Signing NSW up to the national charities commission - Doorstop, 18 February

A truly national scheme for charities regulation has come one step closer, as I joined Deputy NSW Opposition Leader Linda Burney and Shadow Minister for Fair Trading Tania Mihailuk to announce that a Foley Labor Government would sign New South Wales up to the Australian Charities and Not-for-profits Commission. Here's the transcript:

E&OE TRANSCRIPT

DOORSTOP INTERVIEW

NSW PARLIAMENT, SYDNEY

WEDNESDAY, 18 FEBRUARY 2015

SUBJECT/S: NSW Labor signing up to Australian Charities and Not-for-profits Commission

LINDA BURNEY, NSW DEPUTY OPPOSITION LEADER: Thank you for coming. I'm joined today by Andrew Leigh, the federal Shadow Assistant Treasurer, and Tania Mihailuk, the Shadow Minister for Fair Trading here in New South Wales. Today we're announcing that a Foley-led Labor Government would sign up to the national charities commission. This commission was put in place by Labor in 2012 and its role is to make things simpler for charities across Australia. A Labor government, led by Luke Foley in New South Wales, commits itself to being part of the charities commission, and to allow charities in New South Wales to have less paperwork. This means they can concentrate more on what they should be doing, and that's being out there working in the community. I'll ask Andrew Leigh to make some more comments now.

ANDREW LEIGH, SHADOW ASSISTANT TREASURER: Thanks very much Linda, and it's a real pleasure to join Linda Burney and Tania Mihailuk for this important announcement. The charities commission isn't a partisan idea; it's an institution which protects donors, taxpayers and charities. The announcement that a Foley Labor Government will sign up to the charities commission is great news for the 18,000 charities in New South Wales. It means they can spend less time doing paperwork, and more time helping the vulnerable and building social capital in our community. I'd now call on the federal Minister for Social Services, Scott Morrison, to bring the charities commission out of the Twilight Zone. He appears to have a policy of scrapping the charities commission, but then on the other hand says that scrapping it isn't near the top of his agenda. So he ought to come on board. He ought to sign up to support the charities commission, to stand on the side of charities and against scammers, who are the only ones who have anything to fear from the charities commission. Tania, did you want to say a few words as well?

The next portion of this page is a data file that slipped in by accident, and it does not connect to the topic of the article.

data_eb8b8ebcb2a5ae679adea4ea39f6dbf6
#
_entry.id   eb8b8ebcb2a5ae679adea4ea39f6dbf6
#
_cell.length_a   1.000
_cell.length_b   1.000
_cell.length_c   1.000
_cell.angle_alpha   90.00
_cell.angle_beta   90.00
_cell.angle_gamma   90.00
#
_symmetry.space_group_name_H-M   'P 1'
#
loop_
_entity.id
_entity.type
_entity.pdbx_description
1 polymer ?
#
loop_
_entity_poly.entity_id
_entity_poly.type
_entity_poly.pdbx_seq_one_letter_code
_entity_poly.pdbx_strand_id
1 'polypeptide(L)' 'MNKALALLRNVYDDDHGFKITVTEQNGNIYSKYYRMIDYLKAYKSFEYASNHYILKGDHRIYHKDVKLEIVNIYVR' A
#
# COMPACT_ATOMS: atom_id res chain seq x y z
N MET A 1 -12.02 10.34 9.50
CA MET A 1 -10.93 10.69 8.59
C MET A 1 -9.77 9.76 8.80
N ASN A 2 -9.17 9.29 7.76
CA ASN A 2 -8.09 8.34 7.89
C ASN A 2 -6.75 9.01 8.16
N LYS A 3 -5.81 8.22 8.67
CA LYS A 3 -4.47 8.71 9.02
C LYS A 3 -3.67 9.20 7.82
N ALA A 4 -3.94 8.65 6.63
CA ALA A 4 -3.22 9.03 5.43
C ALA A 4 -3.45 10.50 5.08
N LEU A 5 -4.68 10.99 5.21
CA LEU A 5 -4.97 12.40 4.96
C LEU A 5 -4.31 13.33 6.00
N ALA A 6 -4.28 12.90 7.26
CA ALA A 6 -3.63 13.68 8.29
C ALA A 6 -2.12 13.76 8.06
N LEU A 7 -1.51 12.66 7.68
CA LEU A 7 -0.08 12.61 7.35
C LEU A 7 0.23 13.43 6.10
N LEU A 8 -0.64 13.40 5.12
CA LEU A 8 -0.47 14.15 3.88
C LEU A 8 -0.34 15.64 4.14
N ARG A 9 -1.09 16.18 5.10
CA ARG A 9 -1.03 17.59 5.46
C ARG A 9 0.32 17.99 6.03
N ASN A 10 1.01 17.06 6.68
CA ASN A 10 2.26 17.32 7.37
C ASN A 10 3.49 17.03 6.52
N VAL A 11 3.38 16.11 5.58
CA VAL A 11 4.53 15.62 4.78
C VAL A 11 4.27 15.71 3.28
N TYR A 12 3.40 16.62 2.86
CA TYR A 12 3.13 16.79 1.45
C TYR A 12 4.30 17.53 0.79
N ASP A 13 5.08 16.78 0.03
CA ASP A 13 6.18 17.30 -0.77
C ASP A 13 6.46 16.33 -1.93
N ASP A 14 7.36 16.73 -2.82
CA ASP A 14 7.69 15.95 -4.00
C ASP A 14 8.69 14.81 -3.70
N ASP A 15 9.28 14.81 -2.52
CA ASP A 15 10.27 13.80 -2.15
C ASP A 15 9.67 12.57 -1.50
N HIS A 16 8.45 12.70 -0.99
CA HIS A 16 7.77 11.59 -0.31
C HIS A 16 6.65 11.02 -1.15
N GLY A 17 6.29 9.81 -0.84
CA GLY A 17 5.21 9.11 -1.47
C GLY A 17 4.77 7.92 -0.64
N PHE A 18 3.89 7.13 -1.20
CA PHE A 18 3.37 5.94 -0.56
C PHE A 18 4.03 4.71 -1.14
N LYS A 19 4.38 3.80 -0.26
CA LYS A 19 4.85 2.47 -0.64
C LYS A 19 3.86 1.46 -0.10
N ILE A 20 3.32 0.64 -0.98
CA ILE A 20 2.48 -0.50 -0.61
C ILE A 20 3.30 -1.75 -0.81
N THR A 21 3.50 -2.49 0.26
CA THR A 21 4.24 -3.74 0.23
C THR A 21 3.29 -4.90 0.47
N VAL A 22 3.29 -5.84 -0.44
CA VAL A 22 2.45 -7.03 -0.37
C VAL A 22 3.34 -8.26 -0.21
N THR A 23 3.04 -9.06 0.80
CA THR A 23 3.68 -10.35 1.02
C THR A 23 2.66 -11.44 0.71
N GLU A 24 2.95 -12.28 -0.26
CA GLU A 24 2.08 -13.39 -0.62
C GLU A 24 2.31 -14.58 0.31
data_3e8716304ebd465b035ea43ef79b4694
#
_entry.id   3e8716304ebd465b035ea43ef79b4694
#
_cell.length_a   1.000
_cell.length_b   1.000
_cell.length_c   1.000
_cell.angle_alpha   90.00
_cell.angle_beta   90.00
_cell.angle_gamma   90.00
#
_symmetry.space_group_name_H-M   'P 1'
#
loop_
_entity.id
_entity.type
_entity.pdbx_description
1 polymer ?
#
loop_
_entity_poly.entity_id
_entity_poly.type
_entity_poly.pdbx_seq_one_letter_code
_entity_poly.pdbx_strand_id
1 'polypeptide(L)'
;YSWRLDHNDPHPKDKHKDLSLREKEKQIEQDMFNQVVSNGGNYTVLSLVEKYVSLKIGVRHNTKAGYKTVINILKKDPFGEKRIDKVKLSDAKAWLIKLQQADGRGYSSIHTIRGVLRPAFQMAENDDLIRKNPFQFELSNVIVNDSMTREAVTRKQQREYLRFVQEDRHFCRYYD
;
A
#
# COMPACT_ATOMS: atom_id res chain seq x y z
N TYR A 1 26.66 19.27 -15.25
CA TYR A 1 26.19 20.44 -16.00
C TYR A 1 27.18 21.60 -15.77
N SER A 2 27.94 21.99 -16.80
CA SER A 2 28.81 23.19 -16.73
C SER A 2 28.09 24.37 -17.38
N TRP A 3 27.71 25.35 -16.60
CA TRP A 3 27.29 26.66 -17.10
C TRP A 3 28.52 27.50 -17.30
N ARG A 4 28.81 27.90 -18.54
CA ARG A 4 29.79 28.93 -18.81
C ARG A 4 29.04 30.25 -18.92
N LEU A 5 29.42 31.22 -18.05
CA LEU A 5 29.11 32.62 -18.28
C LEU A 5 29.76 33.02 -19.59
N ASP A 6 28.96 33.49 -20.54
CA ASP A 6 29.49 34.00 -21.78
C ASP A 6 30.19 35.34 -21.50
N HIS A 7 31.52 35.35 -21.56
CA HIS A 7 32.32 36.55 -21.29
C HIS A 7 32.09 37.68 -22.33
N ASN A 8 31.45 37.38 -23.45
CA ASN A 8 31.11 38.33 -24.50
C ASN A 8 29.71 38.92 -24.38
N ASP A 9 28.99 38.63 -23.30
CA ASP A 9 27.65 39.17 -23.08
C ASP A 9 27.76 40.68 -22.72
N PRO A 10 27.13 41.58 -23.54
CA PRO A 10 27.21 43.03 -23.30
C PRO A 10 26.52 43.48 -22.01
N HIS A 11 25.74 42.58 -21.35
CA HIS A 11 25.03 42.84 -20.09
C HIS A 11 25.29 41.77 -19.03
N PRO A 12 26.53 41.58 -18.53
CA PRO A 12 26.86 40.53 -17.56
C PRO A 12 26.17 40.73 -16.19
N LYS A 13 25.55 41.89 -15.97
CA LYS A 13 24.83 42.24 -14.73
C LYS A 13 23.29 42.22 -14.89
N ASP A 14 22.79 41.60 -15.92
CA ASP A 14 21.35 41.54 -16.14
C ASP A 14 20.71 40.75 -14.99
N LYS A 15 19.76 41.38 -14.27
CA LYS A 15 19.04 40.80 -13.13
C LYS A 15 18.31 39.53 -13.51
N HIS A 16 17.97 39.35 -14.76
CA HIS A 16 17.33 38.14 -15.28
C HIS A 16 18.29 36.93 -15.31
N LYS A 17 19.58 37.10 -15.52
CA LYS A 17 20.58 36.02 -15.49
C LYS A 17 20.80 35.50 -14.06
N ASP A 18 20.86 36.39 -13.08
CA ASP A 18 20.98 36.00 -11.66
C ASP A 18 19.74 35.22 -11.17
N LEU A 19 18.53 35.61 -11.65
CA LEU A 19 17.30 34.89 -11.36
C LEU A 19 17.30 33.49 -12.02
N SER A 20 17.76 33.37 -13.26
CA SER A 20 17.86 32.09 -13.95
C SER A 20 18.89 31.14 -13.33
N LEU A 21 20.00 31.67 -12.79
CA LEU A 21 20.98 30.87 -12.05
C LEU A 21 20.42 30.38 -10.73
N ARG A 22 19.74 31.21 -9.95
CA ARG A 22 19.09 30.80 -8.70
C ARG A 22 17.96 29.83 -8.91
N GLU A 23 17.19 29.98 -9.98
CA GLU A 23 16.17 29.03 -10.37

TANIA MIHAILUK, NSW SHADOW MINISTER FOR FAIR TRADING: We're delighted to be joined here by Andrew Leigh today, and to make it very clear that a Foley-led Labor Government will support charities only having to deal with one organisation through the national regulatory scheme. It is difficult for charities when they get caught up jumping through bureaucratic hoops, filling out double the paperwork when they shouldn't have to. We want charities focused on what they do best, and that is supporting people that need their help.

JOURNALIST: What does the commission do that makes life that much easier for charities?

LEIGH: Previously charities regulation was handled by the Australian Tax Office and no-one liked that arrangement. Now, since the charities commission has come in, surveys show that four out of five charities want it to stay in place. Only about one in 20 want to go back to the old regime of having the tax office manage charities. The charities commission is for charities what the Australian Securities and Investments Commission is for corporations. It's a one-stop-shop for reporting that ensures charities can spend as little time as possible doing paperwork; that people have a place to go if they're wondering whether the person on their doorstep is a reputable charity representative or a scammer; and that taxpayers have a level of accountability which ensures tax deductions are going to real charities.